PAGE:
To reach the Holy Grail of guitar playing mastery (being able to create emotion and literally choose what your listeners will feel when you play guitar), you must:
1. Understand exactly how every note you play will feel before you play it. Without doing this, you will only be able to imitate emotion while performing, rather than actually creating it and feeling it yourself! Study this to learn how to create intense emotions in your guitar playing.
2. Use all guitar techniques as "tools" to enhance the emotion being expressed - not as a way to show off your skills. For example, when playing guitar solos, imagine how a singer would sing a slow vocal melody (with tons of emotion and passion) and use faster guitar runs to fill in the gaps. Watch this video on playing guitar solos with feeling to see an example of this, featuring a world-class singer Fabio Lione.
3. Stop only focusing on what notes to play and master guitar phrasing nuances, such as bends, legato, vibrato, slides, double stops, different levels of pick attack, etc. This will not only make your guitar playing sound more expressive, but will also help you develop your own musical style.
Check out the massive difference that the above nuances can make to turn a "pretty good" guitar solo into a great one in this guitar solo video lesson.
During Vai's live performances, he often improvises long, expressive guitar solos that can last several minutes or longer. In fact, he will often create entire musical sections by simply recording his own rhythm parts on stage and looping them to create a backing track to solo over. His ability to come up with seemingly endless guitar solo and song ideas is the result of two things:
1. Vai's extremely high level of guitar playing fluency (as explained earlier in this article).
2. Vai's mastery of "motivic development" - taking a very short motive (a 3-4 note guitar lick), creating endless variations from it and developing it into longer and longer "themes" that evolve into entire improvised compositions.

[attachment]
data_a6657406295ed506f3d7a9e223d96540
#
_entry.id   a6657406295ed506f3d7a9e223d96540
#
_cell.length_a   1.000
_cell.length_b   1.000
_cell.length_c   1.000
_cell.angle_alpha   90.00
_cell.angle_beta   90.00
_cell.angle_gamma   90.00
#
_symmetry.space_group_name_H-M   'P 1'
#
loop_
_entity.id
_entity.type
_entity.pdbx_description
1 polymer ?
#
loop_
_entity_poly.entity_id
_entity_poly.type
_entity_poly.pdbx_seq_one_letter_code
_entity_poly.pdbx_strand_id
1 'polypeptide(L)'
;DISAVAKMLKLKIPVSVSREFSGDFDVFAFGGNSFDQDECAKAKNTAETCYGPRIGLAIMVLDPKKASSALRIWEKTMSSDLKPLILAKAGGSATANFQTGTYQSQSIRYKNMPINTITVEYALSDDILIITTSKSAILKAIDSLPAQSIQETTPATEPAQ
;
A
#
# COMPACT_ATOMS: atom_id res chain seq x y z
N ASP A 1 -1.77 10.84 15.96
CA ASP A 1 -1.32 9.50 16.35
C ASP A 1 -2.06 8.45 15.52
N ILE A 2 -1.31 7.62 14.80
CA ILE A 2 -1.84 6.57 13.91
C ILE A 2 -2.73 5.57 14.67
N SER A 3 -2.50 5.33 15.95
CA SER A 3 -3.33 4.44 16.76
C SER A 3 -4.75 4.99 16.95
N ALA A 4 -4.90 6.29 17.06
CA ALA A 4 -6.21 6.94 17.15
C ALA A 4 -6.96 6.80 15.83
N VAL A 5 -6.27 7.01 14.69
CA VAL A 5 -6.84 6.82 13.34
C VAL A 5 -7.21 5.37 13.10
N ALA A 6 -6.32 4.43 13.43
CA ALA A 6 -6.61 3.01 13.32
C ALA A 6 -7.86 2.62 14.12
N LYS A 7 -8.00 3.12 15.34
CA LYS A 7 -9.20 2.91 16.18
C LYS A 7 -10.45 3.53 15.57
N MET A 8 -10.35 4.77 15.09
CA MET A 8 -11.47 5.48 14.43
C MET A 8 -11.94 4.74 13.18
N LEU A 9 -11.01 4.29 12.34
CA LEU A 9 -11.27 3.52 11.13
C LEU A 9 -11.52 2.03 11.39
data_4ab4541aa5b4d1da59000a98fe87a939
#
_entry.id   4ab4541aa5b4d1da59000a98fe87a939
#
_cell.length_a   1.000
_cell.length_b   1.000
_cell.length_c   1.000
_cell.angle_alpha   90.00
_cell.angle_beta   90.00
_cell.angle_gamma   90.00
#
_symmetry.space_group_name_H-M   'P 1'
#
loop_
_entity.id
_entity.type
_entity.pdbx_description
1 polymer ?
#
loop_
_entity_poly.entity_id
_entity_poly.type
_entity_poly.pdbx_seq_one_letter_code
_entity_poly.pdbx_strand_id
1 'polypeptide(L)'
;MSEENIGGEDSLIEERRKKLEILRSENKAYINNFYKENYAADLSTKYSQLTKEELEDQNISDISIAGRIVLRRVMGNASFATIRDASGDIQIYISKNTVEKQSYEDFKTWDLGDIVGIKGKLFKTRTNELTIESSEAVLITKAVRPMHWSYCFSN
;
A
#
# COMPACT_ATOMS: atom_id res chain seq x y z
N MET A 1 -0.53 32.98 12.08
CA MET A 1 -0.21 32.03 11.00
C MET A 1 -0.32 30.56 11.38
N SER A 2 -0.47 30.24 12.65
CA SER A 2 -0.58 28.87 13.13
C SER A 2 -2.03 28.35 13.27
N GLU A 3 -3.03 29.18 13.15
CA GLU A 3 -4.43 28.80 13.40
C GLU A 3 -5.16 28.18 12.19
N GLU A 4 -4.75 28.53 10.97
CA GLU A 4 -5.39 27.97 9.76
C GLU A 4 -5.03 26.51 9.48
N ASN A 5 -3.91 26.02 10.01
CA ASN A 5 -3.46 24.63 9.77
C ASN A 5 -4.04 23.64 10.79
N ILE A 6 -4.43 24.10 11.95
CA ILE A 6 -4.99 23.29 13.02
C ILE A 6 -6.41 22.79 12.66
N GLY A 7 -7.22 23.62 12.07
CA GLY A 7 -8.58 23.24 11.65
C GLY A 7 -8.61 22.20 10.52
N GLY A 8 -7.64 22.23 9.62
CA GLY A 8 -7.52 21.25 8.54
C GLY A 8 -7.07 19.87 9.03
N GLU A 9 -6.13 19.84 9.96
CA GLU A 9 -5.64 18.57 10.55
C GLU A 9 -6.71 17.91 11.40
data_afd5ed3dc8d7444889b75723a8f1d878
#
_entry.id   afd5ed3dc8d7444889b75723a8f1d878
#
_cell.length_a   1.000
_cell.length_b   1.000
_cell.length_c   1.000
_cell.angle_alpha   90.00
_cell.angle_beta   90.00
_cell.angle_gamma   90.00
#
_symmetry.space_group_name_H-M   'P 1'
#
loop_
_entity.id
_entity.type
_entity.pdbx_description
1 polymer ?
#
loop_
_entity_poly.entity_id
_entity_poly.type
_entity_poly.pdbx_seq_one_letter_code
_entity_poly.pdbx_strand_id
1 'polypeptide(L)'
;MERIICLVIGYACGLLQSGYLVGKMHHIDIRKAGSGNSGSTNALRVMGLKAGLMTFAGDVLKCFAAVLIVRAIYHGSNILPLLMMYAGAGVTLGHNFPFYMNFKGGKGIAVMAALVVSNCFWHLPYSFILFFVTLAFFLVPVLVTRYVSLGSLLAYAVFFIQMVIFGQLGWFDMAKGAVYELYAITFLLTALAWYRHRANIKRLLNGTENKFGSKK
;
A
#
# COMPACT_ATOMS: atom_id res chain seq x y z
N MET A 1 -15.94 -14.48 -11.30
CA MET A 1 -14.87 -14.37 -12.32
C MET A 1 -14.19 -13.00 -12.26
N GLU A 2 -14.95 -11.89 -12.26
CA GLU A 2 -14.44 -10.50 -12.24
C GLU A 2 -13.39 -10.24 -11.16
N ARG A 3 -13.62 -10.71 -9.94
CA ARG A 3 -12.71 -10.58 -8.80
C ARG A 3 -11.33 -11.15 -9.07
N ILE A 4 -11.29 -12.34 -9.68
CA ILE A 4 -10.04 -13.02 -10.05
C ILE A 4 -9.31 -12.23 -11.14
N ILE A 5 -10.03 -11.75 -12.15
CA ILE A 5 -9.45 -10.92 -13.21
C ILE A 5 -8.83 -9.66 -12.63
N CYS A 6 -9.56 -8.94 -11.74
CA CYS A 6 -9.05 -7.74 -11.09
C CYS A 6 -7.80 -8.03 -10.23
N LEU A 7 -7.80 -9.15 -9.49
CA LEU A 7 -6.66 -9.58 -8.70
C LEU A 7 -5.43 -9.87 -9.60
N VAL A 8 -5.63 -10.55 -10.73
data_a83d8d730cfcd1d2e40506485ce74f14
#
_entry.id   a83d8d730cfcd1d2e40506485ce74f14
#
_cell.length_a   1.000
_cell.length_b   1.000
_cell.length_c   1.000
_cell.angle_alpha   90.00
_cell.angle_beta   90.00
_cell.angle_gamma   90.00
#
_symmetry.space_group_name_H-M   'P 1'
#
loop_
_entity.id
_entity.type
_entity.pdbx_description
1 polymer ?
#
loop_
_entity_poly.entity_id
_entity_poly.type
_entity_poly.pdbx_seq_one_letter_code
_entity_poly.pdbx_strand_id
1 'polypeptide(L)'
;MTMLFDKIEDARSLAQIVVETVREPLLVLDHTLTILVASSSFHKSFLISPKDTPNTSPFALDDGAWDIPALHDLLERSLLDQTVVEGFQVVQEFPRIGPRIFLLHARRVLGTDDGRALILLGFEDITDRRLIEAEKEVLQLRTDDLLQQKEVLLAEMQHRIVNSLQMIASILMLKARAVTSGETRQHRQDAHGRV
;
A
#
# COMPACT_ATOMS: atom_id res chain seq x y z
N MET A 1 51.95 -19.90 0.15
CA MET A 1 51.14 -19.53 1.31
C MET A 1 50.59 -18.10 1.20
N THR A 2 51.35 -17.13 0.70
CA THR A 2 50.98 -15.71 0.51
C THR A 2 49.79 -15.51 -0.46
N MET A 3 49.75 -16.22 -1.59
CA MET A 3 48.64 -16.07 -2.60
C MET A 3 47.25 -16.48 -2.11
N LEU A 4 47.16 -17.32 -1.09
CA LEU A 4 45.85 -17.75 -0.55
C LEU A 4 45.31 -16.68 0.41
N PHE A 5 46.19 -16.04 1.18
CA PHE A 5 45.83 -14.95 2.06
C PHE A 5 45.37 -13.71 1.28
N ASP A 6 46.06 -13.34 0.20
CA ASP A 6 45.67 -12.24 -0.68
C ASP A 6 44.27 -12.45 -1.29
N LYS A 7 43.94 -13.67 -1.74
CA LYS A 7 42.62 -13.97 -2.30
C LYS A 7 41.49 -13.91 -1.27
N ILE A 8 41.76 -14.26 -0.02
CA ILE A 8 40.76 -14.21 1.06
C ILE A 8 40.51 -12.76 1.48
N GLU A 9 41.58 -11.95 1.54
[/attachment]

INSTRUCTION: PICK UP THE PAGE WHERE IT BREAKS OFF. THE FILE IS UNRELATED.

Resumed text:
Although Steve Vai has been playing guitar for decades, it doesn't have to take you that long to become great at improvising. To speed up the process of becoming a more fluent, self-expressive and prolific improviser, do the following:
1. Learn to create guitar phrasing variations out of very short guitar licks and phrases. Watch this rock guitar improvisation video to learn how to do this.
2. Work on your guitar playing fluency and guitar phrasing (as explained above).
3. Study improvising from a great guitar teacher (one who has already taught thousands of students how to improvise and taught other guitar teachers how to teach improvising to their students). Doing this will help you learn how to creatively integrate your guitar skills and improvise using tons of unique approaches (to keep you from repeating the same phrases over and over).
As you implement the ideas of this article into your guitar playing, you will get on the path towards becoming a much better guitarist and musician. To make even more progress and push your guitar playing to the level of greatness Steve Vai has reached, work with a great guitar teacher who can help you master all skills that go into reaching your musical goals.
Tom Hess is a professional touring guitarist and recording artist. He teaches, trains and mentors musicians from around the world.